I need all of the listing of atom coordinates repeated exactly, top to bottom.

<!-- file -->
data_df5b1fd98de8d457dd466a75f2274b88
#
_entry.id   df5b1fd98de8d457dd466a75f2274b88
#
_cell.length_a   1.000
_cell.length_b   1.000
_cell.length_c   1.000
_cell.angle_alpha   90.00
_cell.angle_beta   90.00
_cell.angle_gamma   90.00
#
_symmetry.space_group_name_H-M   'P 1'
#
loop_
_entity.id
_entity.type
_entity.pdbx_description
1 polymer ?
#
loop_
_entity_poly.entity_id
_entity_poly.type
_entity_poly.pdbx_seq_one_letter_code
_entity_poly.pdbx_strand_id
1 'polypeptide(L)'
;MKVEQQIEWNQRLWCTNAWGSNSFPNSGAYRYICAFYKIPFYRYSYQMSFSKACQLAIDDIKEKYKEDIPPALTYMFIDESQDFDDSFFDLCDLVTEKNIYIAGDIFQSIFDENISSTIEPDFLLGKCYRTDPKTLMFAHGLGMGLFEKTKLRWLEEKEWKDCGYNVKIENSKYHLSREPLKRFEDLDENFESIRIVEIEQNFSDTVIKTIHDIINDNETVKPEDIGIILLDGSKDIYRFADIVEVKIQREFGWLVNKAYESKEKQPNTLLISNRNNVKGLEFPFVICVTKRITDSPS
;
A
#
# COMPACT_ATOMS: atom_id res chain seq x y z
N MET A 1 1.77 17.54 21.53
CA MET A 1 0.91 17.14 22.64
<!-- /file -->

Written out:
data_df5b1fd98de8d457dd466a75f2274b88
#
_entry.id   df5b1fd98de8d457dd466a75f2274b88
#
_cell.length_a   1.000
_cell.length_b   1.000
_cell.length_c   1.000
_cell.angle_alpha   90.00
_cell.angle_beta   90.00
_cell.angle_gamma   90.00
#
_symmetry.space_group_name_H-M   'P 1'
#
loop_
_entity.id
_entity.type
_entity.pdbx_description
1 polymer ?
#
loop_
_entity_poly.entity_id
_entity_poly.type
_entity_poly.pdbx_seq_one_letter_code
_entity_poly.pdbx_strand_id
1 'polypeptide(L)'
;MKVEQQIEWNQRLWCTNAWGSNSFPNSGAYRYICAFYKIPFYRYSYQMSFSKACQLAIDDIKEKYKEDIPPALTYMFIDESQDFDDSFFDLCDLVTEKNIYIAGDIFQSIFDENISSTIEPDFLLGKCYRTDPKTLMFAHGLGMGLFEKTKLRWLEEKEWKDCGYNVKIENSKYHLSREPLKRFEDLDENFESIRIVEIEQNFSDTVIKTIHDIINDNETVKPEDIGIILLDGSKDIYRFADIVEVKIQREFGWLVNKAYESKEKQPNTLLISNRNNVKGLEFPFVICVTKRITDSPS
;
A
#
# COMPACT_ATOMS: atom_id res chain seq x y z
N MET A 1 1.77 17.54 21.53
CA MET A 1 0.91 17.14 22.64